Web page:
Reuters Soccer Blog
World Soccer views and news
from Left field:
Pau Gasol's triumph with the LA Lakers has prompted more articles in the Spanish media celebrating the country's incredible run of sporting success.
Gasol was a vital cog in the Lakers machine this season and joins a long list of Spanish champions in individual and team sports.
Spain's soccer team, after winning Euro 2008, has cemented its hold on the number one ranking by extending its unbeaten run to 33 matches, Barcelona strolled to the Champions League title last month with a humbling of holders Manchester United, Rafael Nadal is the top-ranked men's tennis player and Spain Davis Cup champions, Jorge Lorenzo is joint leader in the MotoGP world championships and Carlos Sastre won the 2008 Tour de France, the third Spanish victory in a row.
"Another success for Spanish sport," Nadal wrote of Gasol on his website on Tuesday. "It's hard to take in everything that we are achieving," he added. "We should be very proud."
There has not been one since 1960, the Scottish don’t want its return, neither do the Welsh, nor the Northern Irish and yet the prospect of a British soccer team at the 2012 London Olympics remains.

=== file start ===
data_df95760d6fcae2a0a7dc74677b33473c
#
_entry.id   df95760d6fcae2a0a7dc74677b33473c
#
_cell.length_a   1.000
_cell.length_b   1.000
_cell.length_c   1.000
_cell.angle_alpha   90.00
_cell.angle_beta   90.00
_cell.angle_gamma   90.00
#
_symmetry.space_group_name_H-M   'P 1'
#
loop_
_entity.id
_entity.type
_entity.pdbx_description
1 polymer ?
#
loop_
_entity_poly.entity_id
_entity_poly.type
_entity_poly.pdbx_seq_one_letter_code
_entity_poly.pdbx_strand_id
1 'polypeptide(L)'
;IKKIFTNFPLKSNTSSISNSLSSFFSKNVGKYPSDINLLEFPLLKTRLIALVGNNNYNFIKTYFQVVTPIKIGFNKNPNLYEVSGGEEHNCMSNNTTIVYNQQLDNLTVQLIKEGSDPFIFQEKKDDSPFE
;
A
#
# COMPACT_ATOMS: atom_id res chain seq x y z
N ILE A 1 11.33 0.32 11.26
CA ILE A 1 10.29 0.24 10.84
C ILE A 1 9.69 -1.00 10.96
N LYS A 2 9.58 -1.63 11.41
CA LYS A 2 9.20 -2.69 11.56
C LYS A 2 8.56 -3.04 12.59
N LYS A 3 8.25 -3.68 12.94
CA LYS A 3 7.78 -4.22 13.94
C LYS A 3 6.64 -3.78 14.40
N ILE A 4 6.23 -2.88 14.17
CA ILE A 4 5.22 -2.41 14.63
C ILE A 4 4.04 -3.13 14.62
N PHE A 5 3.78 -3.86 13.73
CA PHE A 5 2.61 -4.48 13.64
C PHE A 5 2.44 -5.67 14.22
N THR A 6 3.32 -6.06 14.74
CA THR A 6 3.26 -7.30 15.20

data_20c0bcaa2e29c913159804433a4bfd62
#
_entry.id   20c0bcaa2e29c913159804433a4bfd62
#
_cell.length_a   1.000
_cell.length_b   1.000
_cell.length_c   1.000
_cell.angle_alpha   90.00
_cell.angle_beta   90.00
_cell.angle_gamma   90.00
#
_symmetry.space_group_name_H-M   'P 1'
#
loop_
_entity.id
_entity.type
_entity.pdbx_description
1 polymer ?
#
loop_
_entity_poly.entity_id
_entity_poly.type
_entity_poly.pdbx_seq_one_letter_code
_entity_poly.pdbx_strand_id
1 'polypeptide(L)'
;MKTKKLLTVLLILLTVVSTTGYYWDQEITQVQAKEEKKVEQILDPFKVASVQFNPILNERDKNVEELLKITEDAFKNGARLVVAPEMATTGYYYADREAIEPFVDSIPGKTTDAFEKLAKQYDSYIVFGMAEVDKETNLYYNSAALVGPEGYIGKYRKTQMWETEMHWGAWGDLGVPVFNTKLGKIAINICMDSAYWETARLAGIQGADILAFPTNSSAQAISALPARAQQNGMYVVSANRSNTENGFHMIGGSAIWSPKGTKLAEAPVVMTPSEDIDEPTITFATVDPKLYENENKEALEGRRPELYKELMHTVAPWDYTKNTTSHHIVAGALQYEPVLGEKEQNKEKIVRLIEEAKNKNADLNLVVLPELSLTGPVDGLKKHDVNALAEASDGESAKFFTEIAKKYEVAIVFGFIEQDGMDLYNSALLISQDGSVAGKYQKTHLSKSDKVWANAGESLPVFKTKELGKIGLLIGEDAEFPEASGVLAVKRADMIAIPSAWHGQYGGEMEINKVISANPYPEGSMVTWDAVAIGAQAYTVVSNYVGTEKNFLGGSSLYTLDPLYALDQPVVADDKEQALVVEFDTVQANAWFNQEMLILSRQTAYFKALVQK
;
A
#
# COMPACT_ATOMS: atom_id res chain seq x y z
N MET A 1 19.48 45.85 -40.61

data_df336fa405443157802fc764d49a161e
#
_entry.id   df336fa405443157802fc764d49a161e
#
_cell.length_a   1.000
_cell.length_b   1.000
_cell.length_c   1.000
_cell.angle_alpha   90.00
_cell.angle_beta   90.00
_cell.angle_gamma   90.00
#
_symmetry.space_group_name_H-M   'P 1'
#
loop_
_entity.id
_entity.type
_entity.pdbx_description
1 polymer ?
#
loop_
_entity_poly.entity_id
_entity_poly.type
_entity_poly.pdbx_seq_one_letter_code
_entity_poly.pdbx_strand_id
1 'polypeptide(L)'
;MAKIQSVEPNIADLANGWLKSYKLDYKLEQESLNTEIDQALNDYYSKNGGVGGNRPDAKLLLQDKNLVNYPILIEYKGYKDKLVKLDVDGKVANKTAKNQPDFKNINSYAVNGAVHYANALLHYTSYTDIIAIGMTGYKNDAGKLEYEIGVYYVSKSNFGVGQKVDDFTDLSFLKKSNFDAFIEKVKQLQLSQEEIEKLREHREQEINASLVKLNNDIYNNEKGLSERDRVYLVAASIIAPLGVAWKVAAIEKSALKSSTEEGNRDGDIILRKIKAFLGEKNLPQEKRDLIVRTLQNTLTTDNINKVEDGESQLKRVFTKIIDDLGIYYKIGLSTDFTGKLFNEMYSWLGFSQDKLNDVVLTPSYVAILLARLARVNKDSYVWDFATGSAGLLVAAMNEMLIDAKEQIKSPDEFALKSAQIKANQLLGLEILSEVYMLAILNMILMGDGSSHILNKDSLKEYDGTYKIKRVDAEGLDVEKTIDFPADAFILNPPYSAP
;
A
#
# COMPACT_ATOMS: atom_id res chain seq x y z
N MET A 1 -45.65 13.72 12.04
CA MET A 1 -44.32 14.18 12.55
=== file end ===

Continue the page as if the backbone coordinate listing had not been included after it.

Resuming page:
The English Football Association is refusing to relinquish an idea that nobody else seems to care about.
There was something wonderfully natural and down-to-earth about these luminaries of Britain’s finest Olympic effort in a century.
It’s been a little quiet around here lately. That’s because I’m in Beijing covering the Olympics, and I hope you won’t mind a shameless plug for the relaunched Reuters Olympic blog — View from the Bird’s Nest.
From August 8-24 the focus will be on the Beijing Games rather than the football world, although we will of course have plenty to say about the soccer tournament at the Olympics, which Argentina, Brazil and the rest will be taking very seriously indeed.
Barcelona’s Argentine forward Lionel Messi took a step closer to Beijing on Wednesday when FIFA ruled that clubs are obliged to release players aged 23 or under to play at the Olympics.
Barcelona and Bundesliga clubs Werder Bremen and Schalke, who want to keep Diego and Rafinha out of the Games, will probably fight on in the Court of Arbitration for Sport (CAS) but for now FIFA has made the right decision, one that’s for the good of the game as well as the Games.
Werder Bremen have dashed the Olympic hopes of Brazil playmaker Diego, telling the 23-year-old they will not release him and thus depriving the Games of perhaps one of the world’s most exciting young players
Werder sporting director Klaus Allofs said there was no legal reason for clubs to release their players because, he said, the Olympics are not part of world soccer’s governing body FIFA.